WSU HOOPS

visit us now at cougcenter.com!

Sometimes in the Pac-10, this just happens

Posted by Jeff Nusser on January 25, 2008

Can we start from the premise that Arizona is a talented team that began the year ranked No. 17? Because if we begin from there, last night wasn’t really all that hard to understand.

We can kill ourselves analyzing what went wrong — and there obviously were some things that need to be addressed — but really it just came down to this: We got mowed down by an unbelievably hot shooting team.

It would be one thing if it was due to lack of effort or intensity, as it seemed to be against UCLA. But that just wasn’t the case last night. The Cougs played hard. They worked hard, both offensively and defensively.

Sometimes in the Pac-10, this just happens.

I won’t blame the officials, as some people will be wont to do. Should the No. 6 team get more than 12 free throws — the last eight of which came when the Cougs were already down by 18 with less than six minutes to go — especially when the other team gets 23? Probably. Bob Weiss made the comment that there were a couple of questionable calls in the first half where he felt like WSU should have gone to the line, and here’s the thing about being aggressive toward the basket: If you’re getting rewarded, you generally continue to do it. If you’re not rewarded, you generally don’t, and that’s how it starts to snowball.

When it snowballs and the other team hits 87 percent of those 23 attempts? That’s tough to beat. When the other team goes 20-of-23 from the free throw line and shoots 12-of-21 from 3-point range?

That’s impossible, no matter who you are.

There also will be a big hullabaloo about Derrick Low’s awful night, which I’ll address shortly, but consider this: The Cougs posted a 103.5 offensive efficiency rating (what’s this?) — not on par with their season average of 116.2, but good enough to win on most nights, since they generally hold their opponents under 100. Arizona posted a rating of 123.

It would have taken an offensive performance on par with the ones against Mississippi Valley State or The Citadel to keep up with Arizona last night.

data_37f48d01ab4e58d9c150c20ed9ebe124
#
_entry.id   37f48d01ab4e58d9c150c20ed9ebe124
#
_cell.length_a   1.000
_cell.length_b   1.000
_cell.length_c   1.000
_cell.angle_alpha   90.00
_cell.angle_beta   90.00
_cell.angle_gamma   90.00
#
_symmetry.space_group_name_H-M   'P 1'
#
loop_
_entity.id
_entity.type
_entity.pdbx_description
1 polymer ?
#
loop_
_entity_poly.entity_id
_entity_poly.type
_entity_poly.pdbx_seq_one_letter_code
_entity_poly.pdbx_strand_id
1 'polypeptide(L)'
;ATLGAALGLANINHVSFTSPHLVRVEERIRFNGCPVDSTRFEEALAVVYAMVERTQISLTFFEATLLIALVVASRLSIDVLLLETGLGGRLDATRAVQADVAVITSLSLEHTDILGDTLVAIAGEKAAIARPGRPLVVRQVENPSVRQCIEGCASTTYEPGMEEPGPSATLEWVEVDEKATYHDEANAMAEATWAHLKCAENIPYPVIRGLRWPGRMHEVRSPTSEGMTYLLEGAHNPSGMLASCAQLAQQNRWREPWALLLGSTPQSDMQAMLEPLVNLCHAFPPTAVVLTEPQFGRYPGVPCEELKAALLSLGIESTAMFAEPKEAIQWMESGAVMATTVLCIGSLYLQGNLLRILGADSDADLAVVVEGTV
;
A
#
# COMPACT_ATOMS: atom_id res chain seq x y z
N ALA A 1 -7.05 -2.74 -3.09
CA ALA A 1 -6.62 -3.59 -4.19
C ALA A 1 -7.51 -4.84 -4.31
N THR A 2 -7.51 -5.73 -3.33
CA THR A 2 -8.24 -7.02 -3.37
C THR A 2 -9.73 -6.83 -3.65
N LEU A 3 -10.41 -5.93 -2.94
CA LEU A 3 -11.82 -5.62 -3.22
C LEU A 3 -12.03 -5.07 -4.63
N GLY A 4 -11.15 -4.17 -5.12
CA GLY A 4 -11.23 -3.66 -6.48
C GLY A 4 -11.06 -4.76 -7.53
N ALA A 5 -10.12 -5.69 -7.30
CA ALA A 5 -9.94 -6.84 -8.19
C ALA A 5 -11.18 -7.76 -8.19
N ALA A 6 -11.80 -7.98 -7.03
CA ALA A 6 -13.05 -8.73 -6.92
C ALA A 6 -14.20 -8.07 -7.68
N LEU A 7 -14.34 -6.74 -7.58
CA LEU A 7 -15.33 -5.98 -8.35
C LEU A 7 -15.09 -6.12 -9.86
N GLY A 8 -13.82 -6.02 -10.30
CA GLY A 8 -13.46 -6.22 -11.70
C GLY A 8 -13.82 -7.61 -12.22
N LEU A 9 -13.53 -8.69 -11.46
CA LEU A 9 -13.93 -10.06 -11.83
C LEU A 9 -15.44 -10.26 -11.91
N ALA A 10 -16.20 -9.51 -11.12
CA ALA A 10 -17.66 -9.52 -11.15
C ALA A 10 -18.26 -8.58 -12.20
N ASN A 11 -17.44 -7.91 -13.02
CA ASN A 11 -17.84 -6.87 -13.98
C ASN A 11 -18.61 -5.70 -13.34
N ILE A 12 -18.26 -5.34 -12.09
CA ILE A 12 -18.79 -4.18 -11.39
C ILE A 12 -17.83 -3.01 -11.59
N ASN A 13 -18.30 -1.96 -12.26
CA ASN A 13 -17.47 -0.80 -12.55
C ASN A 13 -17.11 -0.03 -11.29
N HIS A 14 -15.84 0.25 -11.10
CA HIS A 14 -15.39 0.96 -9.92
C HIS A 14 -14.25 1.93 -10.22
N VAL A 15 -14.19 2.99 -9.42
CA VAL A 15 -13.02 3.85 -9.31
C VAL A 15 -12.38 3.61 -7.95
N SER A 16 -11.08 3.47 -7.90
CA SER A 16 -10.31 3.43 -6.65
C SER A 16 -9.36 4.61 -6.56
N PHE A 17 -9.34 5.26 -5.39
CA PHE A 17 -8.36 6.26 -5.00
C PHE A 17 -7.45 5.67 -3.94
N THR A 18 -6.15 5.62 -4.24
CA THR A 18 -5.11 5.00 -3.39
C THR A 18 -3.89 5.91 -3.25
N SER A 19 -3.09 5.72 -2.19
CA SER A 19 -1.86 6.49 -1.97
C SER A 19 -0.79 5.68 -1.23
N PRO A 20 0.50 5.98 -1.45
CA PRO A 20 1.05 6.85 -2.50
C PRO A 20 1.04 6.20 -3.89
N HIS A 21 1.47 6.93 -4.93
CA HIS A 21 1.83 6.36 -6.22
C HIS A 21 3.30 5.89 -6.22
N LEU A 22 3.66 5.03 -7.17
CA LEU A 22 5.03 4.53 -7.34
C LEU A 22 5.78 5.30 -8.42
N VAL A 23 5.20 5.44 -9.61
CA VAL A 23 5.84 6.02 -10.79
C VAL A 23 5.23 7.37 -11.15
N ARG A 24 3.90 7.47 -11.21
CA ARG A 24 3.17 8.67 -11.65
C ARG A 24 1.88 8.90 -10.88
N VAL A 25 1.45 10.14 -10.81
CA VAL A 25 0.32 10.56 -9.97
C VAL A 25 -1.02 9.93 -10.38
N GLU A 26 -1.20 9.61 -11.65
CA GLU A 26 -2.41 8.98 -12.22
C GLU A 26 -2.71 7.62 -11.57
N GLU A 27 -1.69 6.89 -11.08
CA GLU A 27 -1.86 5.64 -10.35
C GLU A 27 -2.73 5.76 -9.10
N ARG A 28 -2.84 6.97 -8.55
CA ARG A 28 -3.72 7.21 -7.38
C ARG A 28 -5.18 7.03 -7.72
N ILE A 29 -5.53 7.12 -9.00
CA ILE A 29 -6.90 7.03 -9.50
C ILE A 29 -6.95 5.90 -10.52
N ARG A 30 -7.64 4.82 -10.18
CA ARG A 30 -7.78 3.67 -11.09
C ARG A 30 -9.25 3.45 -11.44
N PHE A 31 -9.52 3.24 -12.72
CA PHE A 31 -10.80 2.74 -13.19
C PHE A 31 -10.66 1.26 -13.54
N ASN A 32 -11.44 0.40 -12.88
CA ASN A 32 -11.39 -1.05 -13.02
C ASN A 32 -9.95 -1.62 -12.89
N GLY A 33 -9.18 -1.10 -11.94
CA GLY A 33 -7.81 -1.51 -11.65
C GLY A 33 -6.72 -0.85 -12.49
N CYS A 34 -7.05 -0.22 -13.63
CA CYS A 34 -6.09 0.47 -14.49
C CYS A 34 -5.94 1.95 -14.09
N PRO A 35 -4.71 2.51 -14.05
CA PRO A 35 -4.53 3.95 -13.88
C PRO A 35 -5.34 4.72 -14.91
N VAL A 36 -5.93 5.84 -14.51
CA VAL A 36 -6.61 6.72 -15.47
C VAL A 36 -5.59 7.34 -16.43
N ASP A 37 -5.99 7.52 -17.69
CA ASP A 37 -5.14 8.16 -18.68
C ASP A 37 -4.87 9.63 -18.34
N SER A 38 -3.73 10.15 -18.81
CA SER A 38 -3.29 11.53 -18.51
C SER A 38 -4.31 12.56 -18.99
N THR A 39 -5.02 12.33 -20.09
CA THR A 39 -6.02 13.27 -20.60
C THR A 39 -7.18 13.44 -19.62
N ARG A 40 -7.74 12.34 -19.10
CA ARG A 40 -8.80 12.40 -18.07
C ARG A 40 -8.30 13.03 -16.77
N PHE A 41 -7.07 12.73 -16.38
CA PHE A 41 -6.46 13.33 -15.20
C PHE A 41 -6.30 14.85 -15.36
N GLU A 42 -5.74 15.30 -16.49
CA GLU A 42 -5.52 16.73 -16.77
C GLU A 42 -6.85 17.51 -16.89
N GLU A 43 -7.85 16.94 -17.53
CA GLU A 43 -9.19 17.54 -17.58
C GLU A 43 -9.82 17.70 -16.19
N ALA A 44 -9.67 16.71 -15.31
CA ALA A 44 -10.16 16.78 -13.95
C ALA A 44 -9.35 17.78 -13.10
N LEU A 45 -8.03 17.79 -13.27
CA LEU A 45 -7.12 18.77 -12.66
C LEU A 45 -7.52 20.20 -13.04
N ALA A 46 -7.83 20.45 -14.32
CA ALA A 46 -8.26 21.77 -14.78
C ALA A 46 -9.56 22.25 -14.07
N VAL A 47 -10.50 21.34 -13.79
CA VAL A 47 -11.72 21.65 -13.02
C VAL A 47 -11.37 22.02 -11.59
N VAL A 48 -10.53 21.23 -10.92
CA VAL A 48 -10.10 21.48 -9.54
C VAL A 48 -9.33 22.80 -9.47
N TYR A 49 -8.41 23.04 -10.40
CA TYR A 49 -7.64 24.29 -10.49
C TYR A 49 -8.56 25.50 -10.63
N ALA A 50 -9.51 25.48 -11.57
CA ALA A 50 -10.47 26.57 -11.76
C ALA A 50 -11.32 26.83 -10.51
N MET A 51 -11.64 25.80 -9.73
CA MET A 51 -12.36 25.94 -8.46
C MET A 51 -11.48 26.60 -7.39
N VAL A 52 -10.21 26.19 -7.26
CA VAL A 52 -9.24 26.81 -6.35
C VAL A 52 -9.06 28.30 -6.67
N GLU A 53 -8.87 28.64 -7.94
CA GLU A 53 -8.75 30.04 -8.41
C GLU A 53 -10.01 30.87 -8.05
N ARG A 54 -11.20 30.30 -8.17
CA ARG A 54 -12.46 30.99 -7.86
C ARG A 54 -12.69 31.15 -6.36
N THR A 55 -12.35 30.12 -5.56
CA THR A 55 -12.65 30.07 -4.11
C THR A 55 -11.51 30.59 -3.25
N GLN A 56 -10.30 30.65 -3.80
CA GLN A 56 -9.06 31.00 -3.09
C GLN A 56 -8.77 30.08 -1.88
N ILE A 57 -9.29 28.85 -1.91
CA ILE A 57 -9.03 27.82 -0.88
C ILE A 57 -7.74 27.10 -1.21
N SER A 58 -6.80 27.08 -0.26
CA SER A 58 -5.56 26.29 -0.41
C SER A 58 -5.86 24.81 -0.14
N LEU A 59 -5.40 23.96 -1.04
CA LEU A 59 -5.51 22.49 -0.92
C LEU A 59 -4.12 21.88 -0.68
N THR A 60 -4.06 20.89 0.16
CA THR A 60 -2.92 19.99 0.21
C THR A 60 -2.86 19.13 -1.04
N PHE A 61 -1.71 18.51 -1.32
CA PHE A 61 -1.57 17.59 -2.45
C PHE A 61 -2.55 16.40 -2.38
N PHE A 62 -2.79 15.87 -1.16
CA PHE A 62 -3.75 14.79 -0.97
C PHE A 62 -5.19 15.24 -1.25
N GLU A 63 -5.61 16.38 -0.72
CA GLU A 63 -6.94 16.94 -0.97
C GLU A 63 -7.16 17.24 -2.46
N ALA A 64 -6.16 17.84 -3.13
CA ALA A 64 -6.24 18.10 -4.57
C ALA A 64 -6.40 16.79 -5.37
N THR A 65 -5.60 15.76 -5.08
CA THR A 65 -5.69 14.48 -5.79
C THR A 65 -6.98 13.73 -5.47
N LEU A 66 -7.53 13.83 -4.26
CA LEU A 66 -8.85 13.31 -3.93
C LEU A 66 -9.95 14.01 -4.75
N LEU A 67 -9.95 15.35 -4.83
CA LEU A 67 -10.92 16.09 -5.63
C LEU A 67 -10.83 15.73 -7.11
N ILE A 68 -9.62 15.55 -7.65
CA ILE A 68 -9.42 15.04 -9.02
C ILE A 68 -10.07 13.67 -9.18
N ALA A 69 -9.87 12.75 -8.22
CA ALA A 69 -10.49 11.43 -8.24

Now, that doesn’t excuse Derrick Low’s absolutely horrendous performance. And I don’t classify his performance as horrendous because he only scored five points. It was horrendous because he allowed his early struggles to derail his aggressiveness. I don’t know if he was tired or sick — some guys on the team have been battling the flu and all of his early shots were short — but a scorer simply cannot allow that to happen. To not score a point until the game is well out of hand because you’re taking shots and missing them is one thing; to not score a point until the game is out of hand because you’re not even shooting the ball is something else altogether. It’s something that’s inexcusable.

Additionally, this team must get more from Robbie Cowgill. I don’t know if it’s a confidence thing or what, but he is bringing very little to the table right now. I know he’s not counted on to be an offensive force, but even just a little something would be nice. At this point, he more or less gets ignored by the defense when he’s on the floor — hence the move of Daven Harmeling into the starting lineup — and worse, he’s not contributing much else in terms of production, either.  Last night was a new low: 14 minutes, zero points on three shots, two rebounds, no assists, no blocks. In conference play, he’s averaging 3.2 points and 3.3 rebounds. He has gone from exceeding 30 minutes in five of the first eight games — including the wins over Baylor and Gonzaga — to exceeding it just once in the last 10.